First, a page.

7 Things: Alabama election results doom Doug Jones, Sessions out as AG, Trump pounds losing Republicans but seeks deals with Democrats and more …
7. Red wave in Alabama is bigger than most expected — ALGOP adds seats to supermajorities
— A bloodbath for Alabama Democrats whose huge turnout yielded roughly the same number of votes as the party received in the 2017 special U.S. Senate election. Alabama Republicans swept in all statewide constitutional officers and judicial candidates on the ballot, and they also rendered “yes” verdicts on all of the Republican legislature’s constitutional amendments.
— Most shockingly, the ALGOP strengthened their supermajorities by gaining one seat in the Alabama Senate, making it now 27-8, and five seats in the Alabama House of Representatives, making it now 77-28.
6. Missing from all election talk is the fact that Republicans still control most legislatures
— Most of the coverage of the midterms focuses on the Democrats capturing the House and Republicans holding on the Senate with moderate gains. Missing from all of this is that Democrats seized six legislative chambers while leaving the GOP in control in 30 states, which is down one.
— The six bodies that changed control is far below the historical average and significantly less than the last wave election of 2010 Republicans took 24 legislative chambers.
— Some in the media and their Democrats don’t understand that the reason they got more votes in the Senate races yet lost seats is that Democrats is because they were defending a total of 26 states, while Republicans were defending just nine.
— Even the Washington Post found this to be silly because they actually won 63 percent of the Senate seats up for election while only winning just 55 percent of the vote
4. Failed Alabama Democrat candidate Mallory Hagan attacks failed Democrat power structure
— The Democratic loser in Alabama’s third congressional district contest was addressing supporters after a 28-point beatdown to Rep. Mike Rogers (R-Saks) when she told them that the current Alabama Democratic leadership did not have “your best interests at heart.”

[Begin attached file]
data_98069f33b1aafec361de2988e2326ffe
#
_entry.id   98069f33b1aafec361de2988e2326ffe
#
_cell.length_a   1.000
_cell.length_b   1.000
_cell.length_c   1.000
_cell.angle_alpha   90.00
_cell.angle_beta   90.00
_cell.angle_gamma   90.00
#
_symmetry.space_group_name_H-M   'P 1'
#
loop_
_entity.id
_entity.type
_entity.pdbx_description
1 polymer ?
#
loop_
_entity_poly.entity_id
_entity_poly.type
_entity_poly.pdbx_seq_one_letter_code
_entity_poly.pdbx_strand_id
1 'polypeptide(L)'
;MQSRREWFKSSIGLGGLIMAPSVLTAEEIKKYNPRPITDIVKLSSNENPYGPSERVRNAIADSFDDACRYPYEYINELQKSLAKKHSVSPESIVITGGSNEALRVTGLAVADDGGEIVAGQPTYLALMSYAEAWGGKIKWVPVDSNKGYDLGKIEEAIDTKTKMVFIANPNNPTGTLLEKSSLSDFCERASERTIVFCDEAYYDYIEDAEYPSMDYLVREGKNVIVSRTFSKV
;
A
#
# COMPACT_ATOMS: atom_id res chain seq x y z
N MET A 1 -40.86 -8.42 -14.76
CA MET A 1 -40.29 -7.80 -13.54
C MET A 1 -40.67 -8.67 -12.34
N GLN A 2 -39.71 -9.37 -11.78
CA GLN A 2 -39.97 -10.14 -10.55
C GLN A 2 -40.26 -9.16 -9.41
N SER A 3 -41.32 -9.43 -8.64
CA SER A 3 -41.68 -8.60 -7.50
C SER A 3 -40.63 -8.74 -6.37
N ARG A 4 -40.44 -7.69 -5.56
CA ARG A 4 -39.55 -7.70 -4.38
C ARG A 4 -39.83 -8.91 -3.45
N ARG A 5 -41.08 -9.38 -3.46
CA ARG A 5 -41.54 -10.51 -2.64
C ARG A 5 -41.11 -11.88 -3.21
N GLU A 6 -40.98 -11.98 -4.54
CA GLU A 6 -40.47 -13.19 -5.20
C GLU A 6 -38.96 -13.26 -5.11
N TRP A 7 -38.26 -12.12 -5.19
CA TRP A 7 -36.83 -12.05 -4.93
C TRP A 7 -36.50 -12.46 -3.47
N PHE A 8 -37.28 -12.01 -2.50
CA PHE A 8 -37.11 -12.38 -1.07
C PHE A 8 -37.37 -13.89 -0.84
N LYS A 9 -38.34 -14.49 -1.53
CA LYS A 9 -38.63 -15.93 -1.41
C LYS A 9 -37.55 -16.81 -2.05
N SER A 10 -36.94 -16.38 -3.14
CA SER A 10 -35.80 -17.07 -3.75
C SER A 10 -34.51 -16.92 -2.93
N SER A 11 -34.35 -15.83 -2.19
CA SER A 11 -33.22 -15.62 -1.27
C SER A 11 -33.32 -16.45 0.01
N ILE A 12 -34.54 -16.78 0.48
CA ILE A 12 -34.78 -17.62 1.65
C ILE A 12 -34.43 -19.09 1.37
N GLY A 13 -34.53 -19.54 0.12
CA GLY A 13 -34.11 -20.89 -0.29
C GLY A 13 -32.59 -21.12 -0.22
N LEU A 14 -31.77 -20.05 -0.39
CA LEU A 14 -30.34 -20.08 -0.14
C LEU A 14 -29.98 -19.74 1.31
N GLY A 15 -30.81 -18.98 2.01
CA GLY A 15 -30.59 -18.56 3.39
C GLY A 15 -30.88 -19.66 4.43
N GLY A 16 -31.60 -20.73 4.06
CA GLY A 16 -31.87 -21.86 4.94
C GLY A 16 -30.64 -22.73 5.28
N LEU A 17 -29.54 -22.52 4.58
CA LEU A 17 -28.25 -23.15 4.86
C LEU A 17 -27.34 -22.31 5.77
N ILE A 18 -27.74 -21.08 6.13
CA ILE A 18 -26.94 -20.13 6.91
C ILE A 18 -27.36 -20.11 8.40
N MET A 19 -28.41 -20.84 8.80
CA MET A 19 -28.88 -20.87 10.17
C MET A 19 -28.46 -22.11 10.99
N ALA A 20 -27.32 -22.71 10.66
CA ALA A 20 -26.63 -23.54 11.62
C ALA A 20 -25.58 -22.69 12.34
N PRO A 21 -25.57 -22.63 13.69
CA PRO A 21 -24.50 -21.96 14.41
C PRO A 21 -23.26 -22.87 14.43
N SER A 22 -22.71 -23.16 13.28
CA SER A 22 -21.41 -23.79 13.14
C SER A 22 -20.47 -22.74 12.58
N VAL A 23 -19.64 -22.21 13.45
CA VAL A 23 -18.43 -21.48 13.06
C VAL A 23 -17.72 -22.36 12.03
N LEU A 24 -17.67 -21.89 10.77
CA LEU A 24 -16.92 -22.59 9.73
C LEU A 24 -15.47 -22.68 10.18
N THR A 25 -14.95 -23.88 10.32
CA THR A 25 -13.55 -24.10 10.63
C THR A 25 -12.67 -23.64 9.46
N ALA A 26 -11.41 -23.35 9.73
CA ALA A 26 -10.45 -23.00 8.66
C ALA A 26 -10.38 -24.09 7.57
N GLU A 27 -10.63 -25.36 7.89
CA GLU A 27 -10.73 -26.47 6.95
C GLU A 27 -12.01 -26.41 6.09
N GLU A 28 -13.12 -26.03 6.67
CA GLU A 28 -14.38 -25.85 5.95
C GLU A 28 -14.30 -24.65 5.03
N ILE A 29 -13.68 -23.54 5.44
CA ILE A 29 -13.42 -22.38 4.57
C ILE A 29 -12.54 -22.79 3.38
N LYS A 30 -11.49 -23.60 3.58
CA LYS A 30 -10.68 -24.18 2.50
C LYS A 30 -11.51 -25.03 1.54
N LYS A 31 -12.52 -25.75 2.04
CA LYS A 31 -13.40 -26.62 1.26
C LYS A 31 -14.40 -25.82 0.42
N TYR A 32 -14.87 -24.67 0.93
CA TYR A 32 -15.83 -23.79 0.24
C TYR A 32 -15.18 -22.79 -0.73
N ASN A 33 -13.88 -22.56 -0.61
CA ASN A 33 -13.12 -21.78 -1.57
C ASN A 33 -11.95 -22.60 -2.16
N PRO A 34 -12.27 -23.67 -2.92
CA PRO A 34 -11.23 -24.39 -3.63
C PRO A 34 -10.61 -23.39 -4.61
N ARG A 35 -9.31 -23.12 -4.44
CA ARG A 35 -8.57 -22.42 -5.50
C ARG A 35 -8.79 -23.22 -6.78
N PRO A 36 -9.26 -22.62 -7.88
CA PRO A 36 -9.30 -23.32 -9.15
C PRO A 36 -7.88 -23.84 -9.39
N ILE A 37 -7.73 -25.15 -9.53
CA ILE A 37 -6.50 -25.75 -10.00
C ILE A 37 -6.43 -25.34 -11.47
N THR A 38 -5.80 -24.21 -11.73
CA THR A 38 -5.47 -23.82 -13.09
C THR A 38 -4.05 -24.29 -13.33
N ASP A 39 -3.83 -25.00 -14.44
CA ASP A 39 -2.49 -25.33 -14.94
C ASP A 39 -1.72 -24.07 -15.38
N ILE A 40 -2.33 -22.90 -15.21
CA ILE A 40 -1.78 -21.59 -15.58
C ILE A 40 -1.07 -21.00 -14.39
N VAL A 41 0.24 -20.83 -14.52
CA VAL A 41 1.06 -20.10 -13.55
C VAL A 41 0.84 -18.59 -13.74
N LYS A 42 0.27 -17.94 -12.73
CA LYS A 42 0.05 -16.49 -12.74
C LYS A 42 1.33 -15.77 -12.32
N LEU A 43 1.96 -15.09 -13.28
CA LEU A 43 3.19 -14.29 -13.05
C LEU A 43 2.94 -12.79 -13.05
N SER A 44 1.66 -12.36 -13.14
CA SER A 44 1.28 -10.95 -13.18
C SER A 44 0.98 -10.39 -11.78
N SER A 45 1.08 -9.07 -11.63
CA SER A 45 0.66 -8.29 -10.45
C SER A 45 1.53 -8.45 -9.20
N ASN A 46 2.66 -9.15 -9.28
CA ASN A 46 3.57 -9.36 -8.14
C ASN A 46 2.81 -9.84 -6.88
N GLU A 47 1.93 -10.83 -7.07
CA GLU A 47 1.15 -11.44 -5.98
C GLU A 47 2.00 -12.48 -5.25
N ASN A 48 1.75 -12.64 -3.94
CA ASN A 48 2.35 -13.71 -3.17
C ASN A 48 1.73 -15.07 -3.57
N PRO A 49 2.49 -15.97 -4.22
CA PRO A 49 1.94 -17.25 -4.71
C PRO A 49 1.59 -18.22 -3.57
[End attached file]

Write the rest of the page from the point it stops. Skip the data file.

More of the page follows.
— She told her supporters, “I told you that I would fight for you and I will continue to do so because there are people who are in control of the Democratic Party who do not have your best interests at heart.” She added, “There are people who are in control of the Democratic Party who say they are fighting for you, who say they are standing up for you, who say they care about you and your communities. And yet, they shit on Democratic candidates left and right, excuse my language.”
— Soon to be former Representatives Mia Love, Barbara Comstock and Mike Coffman caught the president’s ire for not seeking his help in the 2018 midterms at a rambling press conference where he didn’t mention the folks he supported who lose. The conference also featured a weird confrontation with CNN’s Jim Acosta where Trump called him “a terrible person.”
— Speaking on a potential bipartisan deal-making posture, Trump said, “Now we have a much easier path because the Democrats will come to us with a plan for infrastructure, a plan for health care, a plan for whatever they’re looking at, and we’ll negotiate.”
— Sessions and President Trump have had a contentious relationship ever since the former Alabama senator rightly recused himself from the Russia/Trump investigation because he was on the campaign. Trump never forgave him and Sessions never cared.
— Alabama’s elected officials lavished praise upon Sessions. Former Alabama Senator Luther Strange wants him to run for Senate, while conservative commentators attacked Sessions for not being loyal enough to Trump
1. Alabama’s 2018 election results doom Senator Doug Jones in 2020
— Jones and Tuscaloosa Mayor Walt Maddox got roughly the same number of votes, but Republicans who stayed home for Moore in 2017 showed up for Republicans in the midterms and crushed Democrats in Alabama by over 300,000 votes.
— As if the results weren’t bad enough, recently resigned former AG Jeff Session is reportedly considering running for his old seat. But many question if the rank and file Republican voters will accept him after his dust-ups with Trump.